Cultural cross-fertilisation to rescue soils

As more food than ever is being grown, it is important to find ways to promote and maintain soil quality.

Sharing best practice farming techniques with farmers from different cultures and traditions could help increase the quality of our soils – a vital step in ensuring that we can grow enough food for people in the coming decades. At Wageningen University in the Netherlands, scientists are coding an app that will allow farmers in countries … Read more

Simple blood test could reveal epilepsy risk

It is difficult for doctors to diagnose epilepsy as they usually do not observe the symptoms in a patient, but a blood test could overcome this challenge.

A finger-prick blood test to diagnose epilepsy could be available within five years, according to scientists who are using tell-tale molecules called biomarkers to overcome current diagnostic problems and guide treatment. More than 50 million people are affected by epilepsy worldwide. However, diagnosing the disease remains challenging and treatments are often unsuccessful: only 70% of patients taking … Read more

Personalised nutrition to serve up a healthy life with a side of living longer

A tool that accurately assesses someone's dietary intake will allow scientists to deliver highly personalised advice.

A new tool that uses molecular clues to determine what someone has eaten and a better understanding of how genes affect the way we break down food could pave the way for personalised dietary advice that not only helps people avoid diseases such as diabetes, cancer and heart disease, but could also lengthen life. Six … Read more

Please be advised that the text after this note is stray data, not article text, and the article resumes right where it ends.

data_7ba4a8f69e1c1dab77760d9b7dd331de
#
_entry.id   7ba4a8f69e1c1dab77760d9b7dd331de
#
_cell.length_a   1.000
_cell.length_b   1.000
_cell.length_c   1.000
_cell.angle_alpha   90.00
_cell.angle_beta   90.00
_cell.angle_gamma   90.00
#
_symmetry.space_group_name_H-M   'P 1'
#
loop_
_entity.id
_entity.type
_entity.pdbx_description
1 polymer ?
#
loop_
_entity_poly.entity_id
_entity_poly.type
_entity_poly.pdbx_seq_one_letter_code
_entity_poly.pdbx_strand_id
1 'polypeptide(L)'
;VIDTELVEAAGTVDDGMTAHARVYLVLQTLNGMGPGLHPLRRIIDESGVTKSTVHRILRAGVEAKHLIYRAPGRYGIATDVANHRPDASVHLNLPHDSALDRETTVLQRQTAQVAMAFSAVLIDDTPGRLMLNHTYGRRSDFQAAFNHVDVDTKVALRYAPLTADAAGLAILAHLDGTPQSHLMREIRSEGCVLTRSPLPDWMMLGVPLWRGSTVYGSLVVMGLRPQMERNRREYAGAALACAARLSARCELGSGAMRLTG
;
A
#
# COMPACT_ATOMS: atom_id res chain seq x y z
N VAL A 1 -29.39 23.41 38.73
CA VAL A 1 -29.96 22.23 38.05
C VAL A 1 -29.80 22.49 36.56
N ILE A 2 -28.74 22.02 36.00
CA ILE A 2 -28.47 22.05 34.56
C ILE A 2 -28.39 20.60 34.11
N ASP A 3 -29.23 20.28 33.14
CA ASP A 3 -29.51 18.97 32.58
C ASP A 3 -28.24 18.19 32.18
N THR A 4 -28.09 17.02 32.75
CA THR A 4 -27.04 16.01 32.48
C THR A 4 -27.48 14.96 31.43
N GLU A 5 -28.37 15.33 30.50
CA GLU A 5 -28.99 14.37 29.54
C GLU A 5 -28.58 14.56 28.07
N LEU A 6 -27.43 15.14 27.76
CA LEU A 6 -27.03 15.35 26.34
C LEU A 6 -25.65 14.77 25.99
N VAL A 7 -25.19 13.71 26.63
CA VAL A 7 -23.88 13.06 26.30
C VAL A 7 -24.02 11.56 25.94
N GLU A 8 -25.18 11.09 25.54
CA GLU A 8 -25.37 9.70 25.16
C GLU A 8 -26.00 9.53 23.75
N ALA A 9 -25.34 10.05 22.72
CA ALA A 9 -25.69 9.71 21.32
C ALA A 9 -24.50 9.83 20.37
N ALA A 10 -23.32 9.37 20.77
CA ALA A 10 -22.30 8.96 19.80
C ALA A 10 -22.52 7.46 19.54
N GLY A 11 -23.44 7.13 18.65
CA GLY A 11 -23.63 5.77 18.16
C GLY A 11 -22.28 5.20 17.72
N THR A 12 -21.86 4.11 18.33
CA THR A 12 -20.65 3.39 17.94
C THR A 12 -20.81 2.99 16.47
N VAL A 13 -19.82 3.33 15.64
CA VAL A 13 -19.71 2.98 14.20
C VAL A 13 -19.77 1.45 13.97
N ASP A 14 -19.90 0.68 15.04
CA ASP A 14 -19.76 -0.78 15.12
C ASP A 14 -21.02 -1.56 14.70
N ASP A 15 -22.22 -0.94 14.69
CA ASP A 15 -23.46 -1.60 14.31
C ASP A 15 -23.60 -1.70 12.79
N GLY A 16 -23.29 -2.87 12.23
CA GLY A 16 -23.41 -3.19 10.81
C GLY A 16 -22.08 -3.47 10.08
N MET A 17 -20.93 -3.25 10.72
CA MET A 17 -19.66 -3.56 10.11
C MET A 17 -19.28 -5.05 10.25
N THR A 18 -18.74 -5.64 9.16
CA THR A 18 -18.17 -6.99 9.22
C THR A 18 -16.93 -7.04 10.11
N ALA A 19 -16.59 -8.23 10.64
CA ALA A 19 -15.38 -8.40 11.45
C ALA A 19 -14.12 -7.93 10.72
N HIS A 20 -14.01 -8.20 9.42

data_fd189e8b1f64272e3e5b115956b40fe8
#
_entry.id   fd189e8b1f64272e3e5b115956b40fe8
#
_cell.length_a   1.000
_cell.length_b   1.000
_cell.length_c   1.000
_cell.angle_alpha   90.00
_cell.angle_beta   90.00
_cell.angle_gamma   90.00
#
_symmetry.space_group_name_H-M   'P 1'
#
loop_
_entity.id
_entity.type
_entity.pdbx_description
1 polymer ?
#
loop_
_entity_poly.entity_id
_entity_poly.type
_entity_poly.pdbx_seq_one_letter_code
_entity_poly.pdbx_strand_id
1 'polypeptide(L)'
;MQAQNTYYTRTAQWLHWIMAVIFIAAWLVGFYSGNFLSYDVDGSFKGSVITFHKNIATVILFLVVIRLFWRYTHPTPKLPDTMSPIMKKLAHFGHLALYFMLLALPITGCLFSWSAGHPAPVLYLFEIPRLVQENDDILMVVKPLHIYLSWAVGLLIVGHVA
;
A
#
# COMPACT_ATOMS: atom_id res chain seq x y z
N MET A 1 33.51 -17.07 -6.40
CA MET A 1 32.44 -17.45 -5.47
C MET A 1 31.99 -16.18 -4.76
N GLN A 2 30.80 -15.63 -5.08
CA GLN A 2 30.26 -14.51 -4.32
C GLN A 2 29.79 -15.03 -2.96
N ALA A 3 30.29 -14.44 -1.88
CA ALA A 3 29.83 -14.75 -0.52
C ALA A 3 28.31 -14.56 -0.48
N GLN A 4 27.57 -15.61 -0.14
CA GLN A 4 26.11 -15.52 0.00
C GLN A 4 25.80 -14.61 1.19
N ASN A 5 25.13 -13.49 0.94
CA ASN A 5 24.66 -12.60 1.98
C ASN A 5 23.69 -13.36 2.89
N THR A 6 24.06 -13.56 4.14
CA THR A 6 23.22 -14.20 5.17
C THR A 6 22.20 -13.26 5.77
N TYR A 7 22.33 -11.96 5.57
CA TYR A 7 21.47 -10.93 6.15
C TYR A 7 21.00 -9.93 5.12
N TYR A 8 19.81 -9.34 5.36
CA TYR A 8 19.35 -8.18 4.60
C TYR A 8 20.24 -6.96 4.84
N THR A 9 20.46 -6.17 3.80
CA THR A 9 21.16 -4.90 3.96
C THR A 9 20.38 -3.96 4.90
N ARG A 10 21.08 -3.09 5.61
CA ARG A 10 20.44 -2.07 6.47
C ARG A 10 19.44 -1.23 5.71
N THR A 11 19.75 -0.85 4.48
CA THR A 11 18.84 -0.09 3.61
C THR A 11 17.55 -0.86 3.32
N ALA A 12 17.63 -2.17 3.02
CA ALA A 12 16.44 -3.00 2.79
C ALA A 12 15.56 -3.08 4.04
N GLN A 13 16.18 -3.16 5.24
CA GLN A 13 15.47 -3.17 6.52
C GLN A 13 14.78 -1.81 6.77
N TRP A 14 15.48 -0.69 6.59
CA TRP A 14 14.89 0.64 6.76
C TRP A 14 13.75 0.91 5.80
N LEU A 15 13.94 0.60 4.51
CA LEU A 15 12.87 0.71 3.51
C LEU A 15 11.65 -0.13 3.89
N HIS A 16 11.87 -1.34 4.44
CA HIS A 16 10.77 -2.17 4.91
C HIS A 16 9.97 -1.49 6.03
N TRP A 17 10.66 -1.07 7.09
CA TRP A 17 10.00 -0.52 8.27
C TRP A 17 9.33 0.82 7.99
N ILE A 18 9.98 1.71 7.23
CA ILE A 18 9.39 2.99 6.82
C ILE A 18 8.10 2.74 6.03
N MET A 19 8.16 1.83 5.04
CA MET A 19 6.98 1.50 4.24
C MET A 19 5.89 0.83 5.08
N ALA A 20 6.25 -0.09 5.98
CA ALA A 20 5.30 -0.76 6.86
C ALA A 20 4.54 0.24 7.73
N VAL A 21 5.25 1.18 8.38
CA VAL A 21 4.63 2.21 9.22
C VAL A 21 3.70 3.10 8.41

Oil-loving microbes could gobble up slicks and spills

The lingering oil slick from DeepWater Horizon was imaged off the Mississippi Delta on May 24, 2010.

Spills of crude oil that devastate huge areas of the oceanic environment could be cleaned up by naturally occurring microorganisms. It’s one application of new research into how bacteria break down oil, which could also help oil companies assess the quality of new reserves. In 2010, the Deepwater Horizon oil spill released around 5 million … Read more

Sea anemone sting cells could inspire new drug-delivery systems

A group of creatures known as cnidarians, which includes sea anemones, are the only animals that inject venom via sting cells.

A multi-stage genetic process for the formation of sting cells in sea anemones could inspire a new way of delivering drugs into the human body. It’s part of a field of work that looks at how venom and the way it’s produced in animals could be used to create life-saving treatments for humans. Dr Kartik … Read more

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